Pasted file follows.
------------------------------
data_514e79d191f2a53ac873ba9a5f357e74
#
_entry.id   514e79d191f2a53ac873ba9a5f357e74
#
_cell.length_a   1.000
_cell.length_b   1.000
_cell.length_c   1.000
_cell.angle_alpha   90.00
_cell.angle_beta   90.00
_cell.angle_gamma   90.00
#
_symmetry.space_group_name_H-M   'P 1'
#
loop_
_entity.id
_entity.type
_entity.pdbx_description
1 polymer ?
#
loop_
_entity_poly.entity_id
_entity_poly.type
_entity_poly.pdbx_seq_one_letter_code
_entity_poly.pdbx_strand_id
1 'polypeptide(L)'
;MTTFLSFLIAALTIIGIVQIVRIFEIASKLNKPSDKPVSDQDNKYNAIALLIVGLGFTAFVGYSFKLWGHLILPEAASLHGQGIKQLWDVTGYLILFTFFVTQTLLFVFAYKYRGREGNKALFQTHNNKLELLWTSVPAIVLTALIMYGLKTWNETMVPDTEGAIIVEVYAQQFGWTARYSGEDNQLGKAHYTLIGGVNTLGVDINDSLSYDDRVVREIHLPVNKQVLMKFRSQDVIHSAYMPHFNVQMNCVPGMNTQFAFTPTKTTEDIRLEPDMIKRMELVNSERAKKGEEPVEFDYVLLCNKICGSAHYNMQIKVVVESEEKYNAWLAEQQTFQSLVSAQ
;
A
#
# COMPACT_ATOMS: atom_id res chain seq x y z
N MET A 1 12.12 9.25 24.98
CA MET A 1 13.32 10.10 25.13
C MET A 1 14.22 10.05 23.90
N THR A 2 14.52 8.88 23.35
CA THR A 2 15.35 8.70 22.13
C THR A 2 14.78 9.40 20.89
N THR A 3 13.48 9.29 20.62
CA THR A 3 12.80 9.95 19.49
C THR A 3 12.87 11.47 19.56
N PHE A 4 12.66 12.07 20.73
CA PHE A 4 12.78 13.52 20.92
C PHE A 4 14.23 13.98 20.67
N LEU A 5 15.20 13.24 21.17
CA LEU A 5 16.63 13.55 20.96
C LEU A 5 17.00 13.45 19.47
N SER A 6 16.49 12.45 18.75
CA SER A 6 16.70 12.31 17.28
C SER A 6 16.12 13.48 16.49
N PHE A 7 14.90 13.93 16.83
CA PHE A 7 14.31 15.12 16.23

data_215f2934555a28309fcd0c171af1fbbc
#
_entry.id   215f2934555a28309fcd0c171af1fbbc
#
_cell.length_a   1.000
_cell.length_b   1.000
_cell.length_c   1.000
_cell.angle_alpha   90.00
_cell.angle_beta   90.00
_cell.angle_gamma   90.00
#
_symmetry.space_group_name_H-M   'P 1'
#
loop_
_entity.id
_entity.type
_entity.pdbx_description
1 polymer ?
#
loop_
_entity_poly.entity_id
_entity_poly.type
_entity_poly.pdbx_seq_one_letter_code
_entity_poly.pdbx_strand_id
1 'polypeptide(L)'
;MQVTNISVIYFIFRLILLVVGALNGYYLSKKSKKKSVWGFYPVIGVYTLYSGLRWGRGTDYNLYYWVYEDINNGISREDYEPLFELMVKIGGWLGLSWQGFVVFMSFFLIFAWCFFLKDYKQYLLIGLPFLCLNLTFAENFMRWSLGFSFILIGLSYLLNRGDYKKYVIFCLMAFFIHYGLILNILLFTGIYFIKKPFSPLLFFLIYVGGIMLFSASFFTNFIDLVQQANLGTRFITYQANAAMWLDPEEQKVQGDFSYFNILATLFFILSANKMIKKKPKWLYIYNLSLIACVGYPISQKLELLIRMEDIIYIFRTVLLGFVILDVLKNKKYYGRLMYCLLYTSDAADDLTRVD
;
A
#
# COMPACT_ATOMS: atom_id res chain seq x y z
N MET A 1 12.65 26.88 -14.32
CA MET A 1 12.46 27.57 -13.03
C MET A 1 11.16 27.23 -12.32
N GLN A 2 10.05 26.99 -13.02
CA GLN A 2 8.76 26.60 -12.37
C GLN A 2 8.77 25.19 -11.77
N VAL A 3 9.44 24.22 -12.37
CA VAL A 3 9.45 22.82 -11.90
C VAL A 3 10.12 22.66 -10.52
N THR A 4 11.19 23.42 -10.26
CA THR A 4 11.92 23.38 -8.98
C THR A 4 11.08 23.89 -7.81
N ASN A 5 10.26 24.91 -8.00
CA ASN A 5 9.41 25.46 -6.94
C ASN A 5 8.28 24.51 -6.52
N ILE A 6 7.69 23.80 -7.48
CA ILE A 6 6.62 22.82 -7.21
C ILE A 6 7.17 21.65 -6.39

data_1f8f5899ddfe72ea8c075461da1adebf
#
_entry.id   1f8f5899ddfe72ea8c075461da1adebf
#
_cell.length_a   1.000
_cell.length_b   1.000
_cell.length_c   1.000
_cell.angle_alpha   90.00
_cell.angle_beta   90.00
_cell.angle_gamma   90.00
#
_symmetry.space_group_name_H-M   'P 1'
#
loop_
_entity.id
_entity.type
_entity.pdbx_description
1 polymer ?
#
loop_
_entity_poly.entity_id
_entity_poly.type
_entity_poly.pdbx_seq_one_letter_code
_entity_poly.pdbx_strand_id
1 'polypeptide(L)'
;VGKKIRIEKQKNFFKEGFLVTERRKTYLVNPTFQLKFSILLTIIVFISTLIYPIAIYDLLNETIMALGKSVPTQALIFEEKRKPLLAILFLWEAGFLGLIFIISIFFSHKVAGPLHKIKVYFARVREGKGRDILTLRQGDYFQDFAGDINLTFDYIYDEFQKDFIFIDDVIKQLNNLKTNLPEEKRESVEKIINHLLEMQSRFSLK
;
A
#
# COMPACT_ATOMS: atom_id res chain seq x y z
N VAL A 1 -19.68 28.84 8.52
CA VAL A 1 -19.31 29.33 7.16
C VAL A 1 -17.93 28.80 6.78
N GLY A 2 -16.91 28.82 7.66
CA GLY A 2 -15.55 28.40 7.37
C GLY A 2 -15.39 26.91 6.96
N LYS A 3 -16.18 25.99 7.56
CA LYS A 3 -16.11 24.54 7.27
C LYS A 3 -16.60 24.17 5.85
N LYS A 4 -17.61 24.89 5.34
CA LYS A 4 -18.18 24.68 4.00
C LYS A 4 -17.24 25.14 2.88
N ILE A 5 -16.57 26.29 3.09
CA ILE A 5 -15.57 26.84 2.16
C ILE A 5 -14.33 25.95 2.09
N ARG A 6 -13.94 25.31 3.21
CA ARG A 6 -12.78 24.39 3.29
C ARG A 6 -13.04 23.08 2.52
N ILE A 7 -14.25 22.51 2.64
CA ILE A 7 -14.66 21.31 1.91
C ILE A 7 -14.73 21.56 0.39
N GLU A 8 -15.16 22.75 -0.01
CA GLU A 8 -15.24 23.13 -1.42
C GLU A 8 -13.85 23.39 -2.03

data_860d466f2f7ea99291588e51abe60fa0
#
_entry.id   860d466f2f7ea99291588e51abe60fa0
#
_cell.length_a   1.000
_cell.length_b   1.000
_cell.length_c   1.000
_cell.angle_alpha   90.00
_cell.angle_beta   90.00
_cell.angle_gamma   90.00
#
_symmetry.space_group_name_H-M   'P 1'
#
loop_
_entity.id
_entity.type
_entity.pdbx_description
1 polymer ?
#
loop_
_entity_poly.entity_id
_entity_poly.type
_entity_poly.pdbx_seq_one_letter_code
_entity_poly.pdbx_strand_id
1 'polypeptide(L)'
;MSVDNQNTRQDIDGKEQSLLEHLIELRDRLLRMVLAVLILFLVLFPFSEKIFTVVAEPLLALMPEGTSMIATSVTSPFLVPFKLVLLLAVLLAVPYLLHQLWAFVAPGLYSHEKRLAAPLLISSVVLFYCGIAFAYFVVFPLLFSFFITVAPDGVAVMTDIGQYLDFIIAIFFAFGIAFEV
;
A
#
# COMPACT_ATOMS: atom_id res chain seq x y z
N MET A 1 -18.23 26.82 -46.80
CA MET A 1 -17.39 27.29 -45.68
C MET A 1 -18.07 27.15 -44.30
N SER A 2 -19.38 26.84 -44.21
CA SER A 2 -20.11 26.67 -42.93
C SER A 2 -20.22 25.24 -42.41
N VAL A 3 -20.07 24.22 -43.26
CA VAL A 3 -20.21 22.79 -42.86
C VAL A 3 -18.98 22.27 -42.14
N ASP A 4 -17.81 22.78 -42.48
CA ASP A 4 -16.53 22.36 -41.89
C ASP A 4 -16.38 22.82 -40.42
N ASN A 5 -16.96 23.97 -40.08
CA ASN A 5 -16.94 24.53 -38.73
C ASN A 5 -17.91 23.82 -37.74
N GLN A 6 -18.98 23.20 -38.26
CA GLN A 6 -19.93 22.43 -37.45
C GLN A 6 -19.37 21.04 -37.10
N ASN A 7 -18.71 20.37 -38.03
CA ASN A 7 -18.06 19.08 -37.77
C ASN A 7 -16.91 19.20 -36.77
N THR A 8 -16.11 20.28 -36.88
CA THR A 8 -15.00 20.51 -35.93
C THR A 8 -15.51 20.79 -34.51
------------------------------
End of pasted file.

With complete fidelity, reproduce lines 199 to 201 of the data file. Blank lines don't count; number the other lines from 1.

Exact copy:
CA GLN A 6 -19.93 22.43 -37.45
C GLN A 6 -19.37 21.04 -37.10
N ASN A 7 -18.71 20.37 -38.03